- Left behind in a restaurant, whether they are on or under the table, or in a cloak room.
- Lost while they were being sent unaccompanied by freight- it’s the airlines responsibility to get your belongings back to you.
- Lost or stolen while you are intoxicated.
How to prevent a pocket-picking
You’ve switched off from the 9-5, and holiday mode has well and truly set in. That being said, you should remain alert to avoid any nasty surprises mid holiday. Follow our tips for trouble free travels:
- Use common sense: Don’t treat locked compartments as suggestions, rather, make use of them as it’s always better to be safe than sorry. If your hotel room has a safe, or your car has a locked glove compartment– use them! The same goes for those beach or swimming pool lockers. If there are obvious ways to keep your stuff safe, do so.
- Be alert: Tourists can be easy-targets. Try not to wander into any dangerous areas that are prone to pick pockets and bag snatchers. Do you research and speak to local experts before you head out somewhere new. If they wouldn’t wander around with expensive jewellery or wads of cash then neither should you.
- Only take what you really need to: Do you really need to take the whole kit and caboodle out with you? Consider the contents of your day pack and what you can reasonably do without. Not only will light packing be kinder on your shoulders, you’ll spend less time worrying about the valuables you could lose. Only take the essentials.
- Use sensible bags: You’ve probably got your holiday wardrobe down to a T, but safe travelling isn’t about making a fashion statement! Ditch that dainty, designer purse and opt for secure backpacks or cross-body bags with multiple compartments. Remember, the closer to your body, and the less visible to others, the better.
- Double and triple check: It’s easy to forget items after a 14 hour night flight when your senses are less than razor sharp. Make sure you and all your travelling companions do a sweep check before you disembark any form of transport (or restaurant, bar etc.)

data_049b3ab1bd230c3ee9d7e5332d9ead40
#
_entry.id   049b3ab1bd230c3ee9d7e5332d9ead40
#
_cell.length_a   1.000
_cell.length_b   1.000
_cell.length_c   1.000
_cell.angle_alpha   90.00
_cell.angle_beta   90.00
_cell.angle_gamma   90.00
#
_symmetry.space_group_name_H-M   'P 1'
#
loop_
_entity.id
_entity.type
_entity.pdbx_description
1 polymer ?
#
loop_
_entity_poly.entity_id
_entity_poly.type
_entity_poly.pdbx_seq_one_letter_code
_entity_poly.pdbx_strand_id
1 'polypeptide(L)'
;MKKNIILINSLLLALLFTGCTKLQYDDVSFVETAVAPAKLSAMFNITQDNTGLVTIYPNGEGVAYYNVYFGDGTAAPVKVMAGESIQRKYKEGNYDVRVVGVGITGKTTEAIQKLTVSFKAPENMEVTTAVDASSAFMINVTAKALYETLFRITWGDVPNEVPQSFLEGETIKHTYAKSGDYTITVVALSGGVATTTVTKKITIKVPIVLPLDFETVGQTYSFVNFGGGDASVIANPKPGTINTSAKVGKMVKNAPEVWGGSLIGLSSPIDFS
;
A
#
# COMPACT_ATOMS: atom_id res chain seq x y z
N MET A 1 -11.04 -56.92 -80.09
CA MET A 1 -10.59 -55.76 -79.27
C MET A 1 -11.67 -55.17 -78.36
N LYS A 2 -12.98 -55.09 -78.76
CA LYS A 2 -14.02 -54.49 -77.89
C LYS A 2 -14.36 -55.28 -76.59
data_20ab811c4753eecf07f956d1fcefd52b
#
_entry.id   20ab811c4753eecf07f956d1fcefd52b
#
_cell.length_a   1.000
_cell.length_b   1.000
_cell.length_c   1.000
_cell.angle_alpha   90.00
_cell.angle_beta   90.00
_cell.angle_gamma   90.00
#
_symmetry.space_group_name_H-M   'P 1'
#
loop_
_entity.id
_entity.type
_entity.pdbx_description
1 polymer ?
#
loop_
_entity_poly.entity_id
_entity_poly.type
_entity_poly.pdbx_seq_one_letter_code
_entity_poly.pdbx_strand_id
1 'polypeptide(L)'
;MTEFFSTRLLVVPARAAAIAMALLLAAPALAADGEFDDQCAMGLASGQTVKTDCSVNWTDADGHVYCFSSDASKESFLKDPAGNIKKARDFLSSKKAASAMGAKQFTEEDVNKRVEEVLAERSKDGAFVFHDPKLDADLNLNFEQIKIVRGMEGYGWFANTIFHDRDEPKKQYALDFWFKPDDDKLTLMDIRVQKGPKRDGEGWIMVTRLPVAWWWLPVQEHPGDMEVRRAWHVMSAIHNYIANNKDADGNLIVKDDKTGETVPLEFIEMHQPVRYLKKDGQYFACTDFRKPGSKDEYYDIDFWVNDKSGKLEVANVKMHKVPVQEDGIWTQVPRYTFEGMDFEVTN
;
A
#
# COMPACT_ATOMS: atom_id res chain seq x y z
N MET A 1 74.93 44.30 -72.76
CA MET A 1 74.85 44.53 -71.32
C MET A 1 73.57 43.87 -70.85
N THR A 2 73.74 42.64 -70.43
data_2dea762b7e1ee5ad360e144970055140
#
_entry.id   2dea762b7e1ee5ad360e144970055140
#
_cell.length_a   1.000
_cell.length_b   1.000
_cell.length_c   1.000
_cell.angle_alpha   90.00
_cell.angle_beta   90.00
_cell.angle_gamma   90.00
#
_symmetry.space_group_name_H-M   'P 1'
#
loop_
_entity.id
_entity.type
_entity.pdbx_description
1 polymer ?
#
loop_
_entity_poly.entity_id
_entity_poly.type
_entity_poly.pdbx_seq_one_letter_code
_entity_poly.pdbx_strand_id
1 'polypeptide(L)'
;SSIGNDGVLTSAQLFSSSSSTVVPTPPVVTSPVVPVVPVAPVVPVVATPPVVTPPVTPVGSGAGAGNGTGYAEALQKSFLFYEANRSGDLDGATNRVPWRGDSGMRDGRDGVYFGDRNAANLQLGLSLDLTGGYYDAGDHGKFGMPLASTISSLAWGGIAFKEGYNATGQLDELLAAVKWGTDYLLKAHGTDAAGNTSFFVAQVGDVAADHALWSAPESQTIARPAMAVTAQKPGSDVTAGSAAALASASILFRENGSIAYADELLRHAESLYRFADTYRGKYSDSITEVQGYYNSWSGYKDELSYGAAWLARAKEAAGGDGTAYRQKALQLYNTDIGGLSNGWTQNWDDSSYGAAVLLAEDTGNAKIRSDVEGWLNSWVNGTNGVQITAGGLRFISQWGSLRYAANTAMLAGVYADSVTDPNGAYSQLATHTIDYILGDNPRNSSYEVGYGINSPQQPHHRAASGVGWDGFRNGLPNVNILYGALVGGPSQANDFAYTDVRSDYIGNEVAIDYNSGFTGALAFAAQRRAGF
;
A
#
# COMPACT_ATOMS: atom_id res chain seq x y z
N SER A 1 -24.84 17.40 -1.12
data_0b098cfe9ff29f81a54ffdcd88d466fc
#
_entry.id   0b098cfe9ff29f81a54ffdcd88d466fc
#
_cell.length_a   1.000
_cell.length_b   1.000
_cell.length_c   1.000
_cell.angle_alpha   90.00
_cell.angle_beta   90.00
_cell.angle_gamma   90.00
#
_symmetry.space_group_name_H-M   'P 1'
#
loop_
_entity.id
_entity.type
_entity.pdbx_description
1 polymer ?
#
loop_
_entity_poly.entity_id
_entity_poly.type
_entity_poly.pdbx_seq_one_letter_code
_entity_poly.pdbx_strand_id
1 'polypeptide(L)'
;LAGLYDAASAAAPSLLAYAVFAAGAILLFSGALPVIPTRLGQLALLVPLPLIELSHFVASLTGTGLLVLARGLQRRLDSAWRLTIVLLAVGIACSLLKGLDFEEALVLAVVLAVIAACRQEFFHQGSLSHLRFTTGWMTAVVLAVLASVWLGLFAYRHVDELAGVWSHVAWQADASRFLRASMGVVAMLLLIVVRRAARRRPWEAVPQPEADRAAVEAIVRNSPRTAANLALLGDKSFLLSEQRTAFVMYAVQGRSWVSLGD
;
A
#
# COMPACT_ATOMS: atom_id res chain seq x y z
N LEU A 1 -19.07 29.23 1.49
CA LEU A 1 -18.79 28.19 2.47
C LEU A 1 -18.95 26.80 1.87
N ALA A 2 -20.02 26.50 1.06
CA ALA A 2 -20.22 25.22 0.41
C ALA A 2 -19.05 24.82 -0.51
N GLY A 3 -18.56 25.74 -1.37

Lost or stolen items claim tips
From time to time holidays don’t go to plan. Baggage goes missing, phones get smashed, cameras are stolen, all of which mean it’s time to claim on your travel insurance policy. Here's some tips to make sure your claim runs smoothly.
Report the incident quick smart: You must report your loss, theft or misplacement to police within 24 hours (or as soon as possible). Same goes to the service provider where the loss or theft occurred (for example, if you were travelling by bus when you misplaced your camera, the bus operator must be notified. They should also provide you with a letter of confirmation).
Get evidence: Proof of purchase must be provided to your insurer too, this can be in the form of receipts, bank statements or pictures.
Know who to call: Keep your insurers emergency helpline number and your policy number on you at all times.
Be honest: It’s important to mention that $1,000 SLR camera or those $2,000 golf clubs you’re planning to take away with you when purchasing your travel insurance. By not doing so and later trying to claim on these missing items, you may find yourself upset and out of pocket. Be truthful when you buy your policy about any high value items you are taking away on holidays.
Find out where you’re due compensation: You might not be entitled reimbursement from your travel insurer if you’re due compensation from your transport or accommodation provider. However, if they do not reimburse you the full amount owed, your travel insurance may pay the difference. Check with your specific insurer on this one as policies may differ.
All the rules surrounding unattended items can be a bit of a minefield to get your head around. But if you keep your items either safely secured or within your sight and reach at all times you can greatly minimise your risk of loss and theft.
As well, a solid understanding of what is covered and what is not, paying particular attention to the exclusions detailed in this guide will set you on the path of successful claims.
If in doubt, we’ll sort you out! Contact our helpful staff and we’re happy to help with any of those tricky to understand questions.